T-Mobile US has acquired two 600 MHz spectrum licences at a total cost of US$3.5 billion, underscoring its commitment to add low-band frequencies to its 5G network.
The US mobile operator announced this week that it will pay $1.9 billion to 51 License and $1.6 billion to LB License for a range of spectrum licences covering 108 million pops, or around a third of the US population. It’s picking up between 10 MHz and 30 MHz per market.
T-Mobile did not specify what it will use the spectrum for in its perfunctory statement to the SEC, but it’s pretty clear the frequencies will be part of its 5G service.
Indeed, technically, this is not new spectrum for the telco at all. It already leases the spectrum in question from the sellers, but has now decided to bring it in house.
There’s probably a practical or financial reason for that. But nonetheless the deal comes at an interesting time for T-Mobile US, which is currently taking part in the FCC’s ongoing 2.5 GHz spectrum auction. Not only that, it is also widely tipped to be the only major spender in that sale, which had just concluded round 19 at the time of writing.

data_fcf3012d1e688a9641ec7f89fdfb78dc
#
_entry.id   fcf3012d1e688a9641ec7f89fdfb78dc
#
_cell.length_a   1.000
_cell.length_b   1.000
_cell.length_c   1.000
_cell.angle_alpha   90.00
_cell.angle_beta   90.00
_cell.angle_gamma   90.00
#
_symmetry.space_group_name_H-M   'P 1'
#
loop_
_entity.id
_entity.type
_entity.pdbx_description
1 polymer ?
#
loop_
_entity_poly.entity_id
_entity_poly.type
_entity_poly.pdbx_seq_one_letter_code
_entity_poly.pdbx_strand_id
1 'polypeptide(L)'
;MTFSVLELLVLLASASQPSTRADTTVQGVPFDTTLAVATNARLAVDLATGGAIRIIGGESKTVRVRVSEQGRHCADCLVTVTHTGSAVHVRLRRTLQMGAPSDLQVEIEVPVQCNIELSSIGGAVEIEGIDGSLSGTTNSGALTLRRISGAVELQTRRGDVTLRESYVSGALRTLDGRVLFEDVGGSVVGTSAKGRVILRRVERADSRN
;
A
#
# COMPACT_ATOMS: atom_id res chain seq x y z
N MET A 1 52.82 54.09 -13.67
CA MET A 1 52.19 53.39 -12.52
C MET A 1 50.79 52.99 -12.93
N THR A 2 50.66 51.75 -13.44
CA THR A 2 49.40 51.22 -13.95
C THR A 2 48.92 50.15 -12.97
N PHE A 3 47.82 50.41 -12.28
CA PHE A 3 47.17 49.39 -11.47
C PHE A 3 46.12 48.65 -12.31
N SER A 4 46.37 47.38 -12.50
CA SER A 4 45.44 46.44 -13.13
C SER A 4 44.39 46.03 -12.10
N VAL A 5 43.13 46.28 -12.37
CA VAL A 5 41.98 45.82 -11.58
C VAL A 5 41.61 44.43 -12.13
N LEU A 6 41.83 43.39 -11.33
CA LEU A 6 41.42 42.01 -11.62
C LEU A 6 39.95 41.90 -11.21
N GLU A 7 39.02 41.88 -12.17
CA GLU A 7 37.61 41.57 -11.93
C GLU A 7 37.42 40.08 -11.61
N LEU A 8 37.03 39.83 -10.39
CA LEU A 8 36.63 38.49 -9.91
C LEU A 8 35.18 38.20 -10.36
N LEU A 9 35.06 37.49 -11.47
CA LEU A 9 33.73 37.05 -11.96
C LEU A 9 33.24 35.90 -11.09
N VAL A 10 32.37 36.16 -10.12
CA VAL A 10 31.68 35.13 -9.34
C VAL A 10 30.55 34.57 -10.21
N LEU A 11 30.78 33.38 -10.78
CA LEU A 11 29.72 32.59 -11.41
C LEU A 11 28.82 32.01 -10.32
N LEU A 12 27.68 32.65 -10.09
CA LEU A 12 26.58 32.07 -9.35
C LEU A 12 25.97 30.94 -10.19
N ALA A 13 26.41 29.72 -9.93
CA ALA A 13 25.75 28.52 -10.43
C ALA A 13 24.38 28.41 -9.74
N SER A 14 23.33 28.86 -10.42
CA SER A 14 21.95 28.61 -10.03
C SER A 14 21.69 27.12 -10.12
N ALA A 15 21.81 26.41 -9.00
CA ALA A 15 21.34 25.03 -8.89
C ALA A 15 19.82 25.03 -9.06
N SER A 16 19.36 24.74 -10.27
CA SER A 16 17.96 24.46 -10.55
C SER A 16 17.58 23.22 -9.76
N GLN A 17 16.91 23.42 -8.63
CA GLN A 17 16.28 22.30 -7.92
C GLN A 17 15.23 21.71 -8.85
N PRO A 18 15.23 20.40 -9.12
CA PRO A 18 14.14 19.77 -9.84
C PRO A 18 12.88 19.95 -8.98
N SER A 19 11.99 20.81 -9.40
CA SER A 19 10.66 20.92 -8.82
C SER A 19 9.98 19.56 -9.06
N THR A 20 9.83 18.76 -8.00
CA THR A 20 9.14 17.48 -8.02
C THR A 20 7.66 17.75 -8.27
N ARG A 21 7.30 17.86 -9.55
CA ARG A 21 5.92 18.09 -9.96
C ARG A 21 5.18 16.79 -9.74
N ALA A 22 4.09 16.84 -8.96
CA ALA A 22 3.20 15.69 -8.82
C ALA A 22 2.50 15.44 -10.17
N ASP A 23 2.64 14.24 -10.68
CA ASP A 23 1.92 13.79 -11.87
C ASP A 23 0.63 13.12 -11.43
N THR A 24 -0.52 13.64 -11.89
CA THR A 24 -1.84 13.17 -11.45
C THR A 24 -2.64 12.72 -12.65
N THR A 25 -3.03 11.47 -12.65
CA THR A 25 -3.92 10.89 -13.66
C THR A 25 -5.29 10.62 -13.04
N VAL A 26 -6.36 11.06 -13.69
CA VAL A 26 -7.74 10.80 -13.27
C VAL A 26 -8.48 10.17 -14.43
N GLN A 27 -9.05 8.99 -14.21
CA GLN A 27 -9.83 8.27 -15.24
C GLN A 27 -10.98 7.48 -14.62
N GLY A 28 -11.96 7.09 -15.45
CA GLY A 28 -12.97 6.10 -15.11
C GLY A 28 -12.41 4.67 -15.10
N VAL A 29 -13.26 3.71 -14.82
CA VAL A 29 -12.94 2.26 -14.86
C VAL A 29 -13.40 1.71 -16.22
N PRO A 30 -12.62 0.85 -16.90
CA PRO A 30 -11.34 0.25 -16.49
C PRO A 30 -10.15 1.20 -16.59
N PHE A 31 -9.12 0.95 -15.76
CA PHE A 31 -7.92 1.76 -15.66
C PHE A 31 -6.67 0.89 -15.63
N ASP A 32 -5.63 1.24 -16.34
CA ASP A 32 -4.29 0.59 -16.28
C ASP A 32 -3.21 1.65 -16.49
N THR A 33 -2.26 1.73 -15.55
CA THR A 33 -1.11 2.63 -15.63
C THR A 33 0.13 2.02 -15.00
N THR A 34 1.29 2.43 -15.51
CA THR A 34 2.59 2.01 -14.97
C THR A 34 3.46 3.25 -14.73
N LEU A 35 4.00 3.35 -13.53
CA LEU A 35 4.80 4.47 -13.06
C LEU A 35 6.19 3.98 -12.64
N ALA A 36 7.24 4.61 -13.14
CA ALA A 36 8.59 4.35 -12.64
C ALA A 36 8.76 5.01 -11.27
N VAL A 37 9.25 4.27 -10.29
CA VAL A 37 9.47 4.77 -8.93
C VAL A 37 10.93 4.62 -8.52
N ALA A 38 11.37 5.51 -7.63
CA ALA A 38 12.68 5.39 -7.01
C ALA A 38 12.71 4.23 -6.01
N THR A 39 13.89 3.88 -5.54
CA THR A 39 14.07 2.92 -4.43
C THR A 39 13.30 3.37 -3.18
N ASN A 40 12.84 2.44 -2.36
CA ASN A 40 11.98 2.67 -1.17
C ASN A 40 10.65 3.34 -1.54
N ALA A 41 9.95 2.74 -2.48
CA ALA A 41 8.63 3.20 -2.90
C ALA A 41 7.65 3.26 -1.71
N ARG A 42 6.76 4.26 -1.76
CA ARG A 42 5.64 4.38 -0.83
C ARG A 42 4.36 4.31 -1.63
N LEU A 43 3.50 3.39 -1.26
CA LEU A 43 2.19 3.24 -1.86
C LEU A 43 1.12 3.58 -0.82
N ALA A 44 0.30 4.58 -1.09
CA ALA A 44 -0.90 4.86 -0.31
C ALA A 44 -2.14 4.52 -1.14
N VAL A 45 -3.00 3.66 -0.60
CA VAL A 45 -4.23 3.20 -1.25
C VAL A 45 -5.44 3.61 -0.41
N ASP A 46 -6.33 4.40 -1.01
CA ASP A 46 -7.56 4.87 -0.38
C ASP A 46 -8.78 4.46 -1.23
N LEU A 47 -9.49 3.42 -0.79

The bidders had together pledged $195.8 million at the end of that round and demand still exceeds supply in a fair number of areas…but that’s really all we know at this stage.
There are 82 qualified bidders in the auction, but the smart money is on T-Mobile coming away with the lion’s share of the spoils. As Sasha Javid, chief operating officer at BitPath, pointed out when the auction kicked off a fortnight ago, T-Mobile has an advantage in the auction, given that it already leases a fair amount of the frequencies being sold off and is therefore privy to information the other bidders do not have. Further, Verizon and AT&T are concentrating on integrating their C-band spectrum into their 5G networks, and are unlikely to be looking at picking up more 600 MHz frequencies.
Despite that, the auction rumbles on and while it is not going to hit the tens of billions of dollars we saw in the C-band sale, we’re now just about into the hundreds of millions, and that’s no small sum.
“Is $300 million still in the cards?” Javid asked when round 19 drew to a close. “I guess we will have to stay tuned.”
As well as impressive customer growth, the first quarter also saw T-Mobile spend $8 billion on 31 MHz of 600-MHz spectrum covering 100% of the country, in the recently-concluded incentive auction.